Medellín is a city that’s changing. When I was born in the early 1990s, drug lord Pablo Escobar had just died, but I know how my parents lived before that. Parts of the city were off-limits — you couldn’t drive to certain places as you may be carjacked, you couldn’t go out past 6pm. People were scared and it was an incredibly hard time.
But today, Medellín is a really cool city. People of Medellín (los Medellinenses) love their city — we think it’s better than any other place we visit, every time. It’s full of entrepreneurs and people keen to run their own businesses, whether that’s restaurants, shops or design studios. As a city, we promote and buy local produce as much as we can.
I used to work in fashion, but today I teach pottery and make ceramics at my studio, in a fairly quiet neighbourhood called San Lucas, and I love it. Go to Pergamino, a brilliant coffee shop with the best almond croissants. Try guandolo, a traditional and refreshing Colombian drink made with panela (unrefined whole cane sugar) and lemon. To eat, I love Olivia. Their turkey salad is excellent and the pizza is some of the best in the city; it’s super crunchy and made with almond flour instead of wheat.
In other parts of the city, like Provenza, I’d head to El Botánico for a luxe burger, or Moshi for excellent Japanese food. Go for the temaki and a crab bowl and don’t miss the desserts — my pick is the dark chocolate popsicle.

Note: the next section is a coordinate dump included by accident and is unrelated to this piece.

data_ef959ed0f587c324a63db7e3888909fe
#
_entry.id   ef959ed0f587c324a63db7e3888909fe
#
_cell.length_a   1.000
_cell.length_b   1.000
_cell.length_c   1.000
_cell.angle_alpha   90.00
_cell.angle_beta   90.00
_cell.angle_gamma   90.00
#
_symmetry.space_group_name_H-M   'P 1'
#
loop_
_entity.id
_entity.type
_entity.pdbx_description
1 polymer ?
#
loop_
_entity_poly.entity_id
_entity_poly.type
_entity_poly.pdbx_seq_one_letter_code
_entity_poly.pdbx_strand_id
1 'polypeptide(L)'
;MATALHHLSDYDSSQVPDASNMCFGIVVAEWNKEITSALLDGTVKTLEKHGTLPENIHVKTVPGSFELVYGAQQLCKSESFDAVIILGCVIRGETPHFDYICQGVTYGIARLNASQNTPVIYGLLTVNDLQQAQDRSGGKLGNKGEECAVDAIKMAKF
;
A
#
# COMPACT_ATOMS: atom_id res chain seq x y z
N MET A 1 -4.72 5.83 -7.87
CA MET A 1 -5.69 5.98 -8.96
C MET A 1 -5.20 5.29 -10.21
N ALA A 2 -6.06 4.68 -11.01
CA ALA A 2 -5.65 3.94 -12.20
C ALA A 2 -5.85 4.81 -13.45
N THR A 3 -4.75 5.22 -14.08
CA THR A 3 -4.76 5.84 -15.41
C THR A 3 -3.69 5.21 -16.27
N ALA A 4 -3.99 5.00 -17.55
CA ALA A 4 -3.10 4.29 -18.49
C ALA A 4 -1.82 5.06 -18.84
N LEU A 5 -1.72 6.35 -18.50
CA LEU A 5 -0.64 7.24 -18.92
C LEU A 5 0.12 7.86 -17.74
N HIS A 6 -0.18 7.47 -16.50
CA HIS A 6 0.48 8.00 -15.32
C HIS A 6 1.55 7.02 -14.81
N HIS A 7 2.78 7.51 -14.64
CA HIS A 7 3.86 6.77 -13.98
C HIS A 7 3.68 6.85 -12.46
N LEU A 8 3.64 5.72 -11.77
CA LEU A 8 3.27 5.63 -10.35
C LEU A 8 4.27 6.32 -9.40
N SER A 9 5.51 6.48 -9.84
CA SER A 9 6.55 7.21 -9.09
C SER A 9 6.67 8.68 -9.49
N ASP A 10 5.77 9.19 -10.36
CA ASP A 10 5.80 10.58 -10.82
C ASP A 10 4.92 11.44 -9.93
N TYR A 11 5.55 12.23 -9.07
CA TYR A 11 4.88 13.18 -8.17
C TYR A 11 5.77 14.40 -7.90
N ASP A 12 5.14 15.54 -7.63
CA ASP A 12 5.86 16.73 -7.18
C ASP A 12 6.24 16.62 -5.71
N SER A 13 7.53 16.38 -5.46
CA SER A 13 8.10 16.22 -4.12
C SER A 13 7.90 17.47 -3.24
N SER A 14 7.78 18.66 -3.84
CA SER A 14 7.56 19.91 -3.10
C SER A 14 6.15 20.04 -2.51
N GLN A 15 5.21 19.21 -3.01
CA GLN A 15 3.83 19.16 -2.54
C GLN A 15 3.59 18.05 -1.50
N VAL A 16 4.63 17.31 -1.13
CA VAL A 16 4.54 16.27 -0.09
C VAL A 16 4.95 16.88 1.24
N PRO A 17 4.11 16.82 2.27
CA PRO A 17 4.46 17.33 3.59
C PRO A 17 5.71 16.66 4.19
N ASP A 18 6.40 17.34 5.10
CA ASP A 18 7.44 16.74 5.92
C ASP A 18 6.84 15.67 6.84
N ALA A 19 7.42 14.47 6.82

If I’m going out drinking I love Siete Pulgadas. It’s a really small bar for music lovers where the walls are lined with vinyl and you can hear everything from rock to reggaeton. Try one of the local beers — Bipolar or Laguna. If you’re feeling hungry, grab a pizza across the road at El Zorro y La Gitana — the potato pizza is excellent.
Medellín is a fashionable city and we have a lot of designers and independent stores here. El Tesoro is a mall with lots of Colombian-owned brands. Inside, Casa Trece has everything from candles to diaries. Visit One Half for swimwear, sportswear and more. For bikinis and beachwear, I also love Maaji and Agua Bendita, where everything is handmade by Colombian artisans. If you love jewellery, don’t miss Pájarolimón — the founders are two Colombian sisters, and everything is handmade in Colombia and really great quality.
During your time in Medellín, I recommend skipping hotels and opting for a rental in Manila instead. It’s a leafy, local neighbourhood and is home to Negro, which is one of my favourite bars, and great breakfast and brunch spots like Hija Mía, where you can also get your Colombian coffee fix. If after all that eating, drinking and shopping you need to relax, try 108 Yoga, my favourite studio.
Maria José Ramírez is a designer, ceramist and founder of SERÁ CERÁ, a ceramics studio and workshop in Medellín.
How to do it
Jacada Travel offers the nine-day Colombia Art, Culture and Cuisine tour, including two nights in Medellín as well as nights in Bogotá and Cartagena, from £4,251. Includes tours, accommodation and internal flights. Excludes international flights. jacadatravel.com
Published in the November 2022 issue of National Geographic Traveller (UK)
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